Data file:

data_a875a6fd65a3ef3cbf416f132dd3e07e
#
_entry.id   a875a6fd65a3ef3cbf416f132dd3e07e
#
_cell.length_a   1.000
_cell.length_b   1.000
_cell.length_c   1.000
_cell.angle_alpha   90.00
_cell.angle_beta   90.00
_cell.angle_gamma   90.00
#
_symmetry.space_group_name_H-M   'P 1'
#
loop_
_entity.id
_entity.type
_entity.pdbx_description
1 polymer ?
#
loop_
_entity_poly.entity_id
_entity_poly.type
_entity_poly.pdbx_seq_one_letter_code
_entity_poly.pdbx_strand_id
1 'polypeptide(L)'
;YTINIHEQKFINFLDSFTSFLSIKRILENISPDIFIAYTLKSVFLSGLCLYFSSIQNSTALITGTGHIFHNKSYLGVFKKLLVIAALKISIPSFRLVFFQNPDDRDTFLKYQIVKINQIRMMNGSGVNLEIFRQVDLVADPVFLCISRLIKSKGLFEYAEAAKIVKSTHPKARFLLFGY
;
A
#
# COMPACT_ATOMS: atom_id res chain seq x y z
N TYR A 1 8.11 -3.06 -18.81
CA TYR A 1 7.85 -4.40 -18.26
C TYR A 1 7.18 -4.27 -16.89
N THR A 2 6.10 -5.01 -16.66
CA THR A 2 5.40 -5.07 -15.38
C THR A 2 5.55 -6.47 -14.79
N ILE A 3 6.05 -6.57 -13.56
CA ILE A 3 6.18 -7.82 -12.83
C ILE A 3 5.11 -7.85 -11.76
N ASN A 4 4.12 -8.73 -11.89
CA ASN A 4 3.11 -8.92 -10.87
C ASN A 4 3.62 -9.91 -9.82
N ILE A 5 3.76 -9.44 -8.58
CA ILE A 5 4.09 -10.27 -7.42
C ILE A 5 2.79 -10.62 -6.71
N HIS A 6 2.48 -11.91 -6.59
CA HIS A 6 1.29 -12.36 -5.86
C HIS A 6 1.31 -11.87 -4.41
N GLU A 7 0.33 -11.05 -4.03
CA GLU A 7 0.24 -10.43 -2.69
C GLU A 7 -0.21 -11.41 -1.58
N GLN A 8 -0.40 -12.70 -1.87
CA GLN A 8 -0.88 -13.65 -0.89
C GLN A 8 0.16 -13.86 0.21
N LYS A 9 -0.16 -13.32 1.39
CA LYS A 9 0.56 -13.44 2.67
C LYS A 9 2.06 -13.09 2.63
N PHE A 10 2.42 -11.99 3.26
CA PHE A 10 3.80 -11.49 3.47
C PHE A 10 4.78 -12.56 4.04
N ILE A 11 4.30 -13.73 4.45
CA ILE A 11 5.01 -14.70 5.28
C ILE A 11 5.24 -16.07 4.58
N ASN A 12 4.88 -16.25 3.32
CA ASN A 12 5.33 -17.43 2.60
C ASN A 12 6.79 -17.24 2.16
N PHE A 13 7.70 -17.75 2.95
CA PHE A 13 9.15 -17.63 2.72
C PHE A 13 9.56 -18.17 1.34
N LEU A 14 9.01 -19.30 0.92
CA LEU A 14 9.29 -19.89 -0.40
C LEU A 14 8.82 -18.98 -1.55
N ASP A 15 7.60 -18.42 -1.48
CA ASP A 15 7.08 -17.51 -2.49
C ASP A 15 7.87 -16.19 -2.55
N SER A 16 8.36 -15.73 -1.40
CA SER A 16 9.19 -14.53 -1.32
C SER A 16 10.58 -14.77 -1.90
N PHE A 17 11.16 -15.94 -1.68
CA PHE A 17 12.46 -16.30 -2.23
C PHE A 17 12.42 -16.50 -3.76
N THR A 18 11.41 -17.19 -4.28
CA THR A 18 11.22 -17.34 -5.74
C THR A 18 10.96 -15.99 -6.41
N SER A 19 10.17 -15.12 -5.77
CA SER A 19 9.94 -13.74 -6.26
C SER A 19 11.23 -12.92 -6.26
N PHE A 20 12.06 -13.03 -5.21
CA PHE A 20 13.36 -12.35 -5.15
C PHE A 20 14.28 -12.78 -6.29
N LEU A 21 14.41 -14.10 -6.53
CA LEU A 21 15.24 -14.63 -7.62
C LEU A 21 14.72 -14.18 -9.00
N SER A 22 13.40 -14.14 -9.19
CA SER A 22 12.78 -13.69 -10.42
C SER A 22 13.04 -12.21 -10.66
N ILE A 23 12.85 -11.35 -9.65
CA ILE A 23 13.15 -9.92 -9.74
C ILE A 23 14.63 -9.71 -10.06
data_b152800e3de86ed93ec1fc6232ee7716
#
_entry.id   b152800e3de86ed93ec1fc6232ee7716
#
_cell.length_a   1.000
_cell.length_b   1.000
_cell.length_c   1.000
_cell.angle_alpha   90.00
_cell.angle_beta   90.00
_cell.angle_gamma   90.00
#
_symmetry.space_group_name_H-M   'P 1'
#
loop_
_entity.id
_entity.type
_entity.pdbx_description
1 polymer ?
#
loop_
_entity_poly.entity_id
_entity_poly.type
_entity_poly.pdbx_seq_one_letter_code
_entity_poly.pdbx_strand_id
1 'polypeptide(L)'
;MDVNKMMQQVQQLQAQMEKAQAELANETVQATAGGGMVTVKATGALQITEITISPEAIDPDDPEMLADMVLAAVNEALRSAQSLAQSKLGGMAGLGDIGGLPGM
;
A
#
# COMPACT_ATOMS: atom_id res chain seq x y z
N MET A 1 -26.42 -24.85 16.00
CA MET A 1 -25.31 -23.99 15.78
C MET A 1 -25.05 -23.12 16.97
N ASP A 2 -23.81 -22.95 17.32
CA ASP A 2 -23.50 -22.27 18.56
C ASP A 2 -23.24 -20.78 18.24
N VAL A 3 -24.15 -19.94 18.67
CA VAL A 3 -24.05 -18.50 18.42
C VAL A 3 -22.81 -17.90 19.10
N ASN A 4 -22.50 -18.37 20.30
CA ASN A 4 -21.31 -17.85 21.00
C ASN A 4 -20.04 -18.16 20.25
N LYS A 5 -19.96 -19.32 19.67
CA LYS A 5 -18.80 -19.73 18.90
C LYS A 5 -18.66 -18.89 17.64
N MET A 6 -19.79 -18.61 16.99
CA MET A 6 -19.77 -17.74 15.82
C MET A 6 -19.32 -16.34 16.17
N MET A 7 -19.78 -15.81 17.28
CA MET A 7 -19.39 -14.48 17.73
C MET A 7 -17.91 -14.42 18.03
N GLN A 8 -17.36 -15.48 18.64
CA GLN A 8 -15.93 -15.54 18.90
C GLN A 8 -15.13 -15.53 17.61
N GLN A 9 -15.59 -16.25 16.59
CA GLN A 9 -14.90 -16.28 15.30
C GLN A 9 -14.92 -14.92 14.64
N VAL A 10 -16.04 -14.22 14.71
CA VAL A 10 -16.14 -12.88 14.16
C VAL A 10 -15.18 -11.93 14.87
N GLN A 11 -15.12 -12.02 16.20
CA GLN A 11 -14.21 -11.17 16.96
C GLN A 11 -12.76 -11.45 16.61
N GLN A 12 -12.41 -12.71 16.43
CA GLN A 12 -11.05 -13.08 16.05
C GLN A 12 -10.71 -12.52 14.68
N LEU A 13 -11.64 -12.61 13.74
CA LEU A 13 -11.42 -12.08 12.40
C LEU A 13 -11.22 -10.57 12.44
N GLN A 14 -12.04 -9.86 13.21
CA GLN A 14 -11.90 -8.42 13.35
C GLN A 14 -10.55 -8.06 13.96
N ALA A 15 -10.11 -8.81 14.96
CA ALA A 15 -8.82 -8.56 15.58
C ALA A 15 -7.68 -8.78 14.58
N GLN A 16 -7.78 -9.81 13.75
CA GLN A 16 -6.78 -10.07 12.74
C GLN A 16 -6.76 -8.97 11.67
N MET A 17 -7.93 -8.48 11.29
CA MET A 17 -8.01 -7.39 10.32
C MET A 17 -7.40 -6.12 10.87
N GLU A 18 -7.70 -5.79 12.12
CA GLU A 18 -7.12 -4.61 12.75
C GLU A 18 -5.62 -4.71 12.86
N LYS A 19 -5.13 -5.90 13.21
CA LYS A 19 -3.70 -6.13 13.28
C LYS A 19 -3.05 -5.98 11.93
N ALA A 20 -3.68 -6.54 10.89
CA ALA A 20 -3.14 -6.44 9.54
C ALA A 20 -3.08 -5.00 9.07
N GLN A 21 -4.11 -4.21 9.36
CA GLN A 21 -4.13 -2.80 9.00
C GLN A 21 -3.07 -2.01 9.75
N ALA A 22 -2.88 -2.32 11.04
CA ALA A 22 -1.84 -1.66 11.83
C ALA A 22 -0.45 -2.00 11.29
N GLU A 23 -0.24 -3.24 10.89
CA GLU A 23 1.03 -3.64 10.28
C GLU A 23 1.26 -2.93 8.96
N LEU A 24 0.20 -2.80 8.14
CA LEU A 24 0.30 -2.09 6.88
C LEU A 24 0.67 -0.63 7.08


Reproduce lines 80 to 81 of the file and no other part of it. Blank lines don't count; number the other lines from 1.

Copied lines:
CA PHE A 17 12.46 -16.30 -2.23
C PHE A 17 12.42 -16.50 -3.76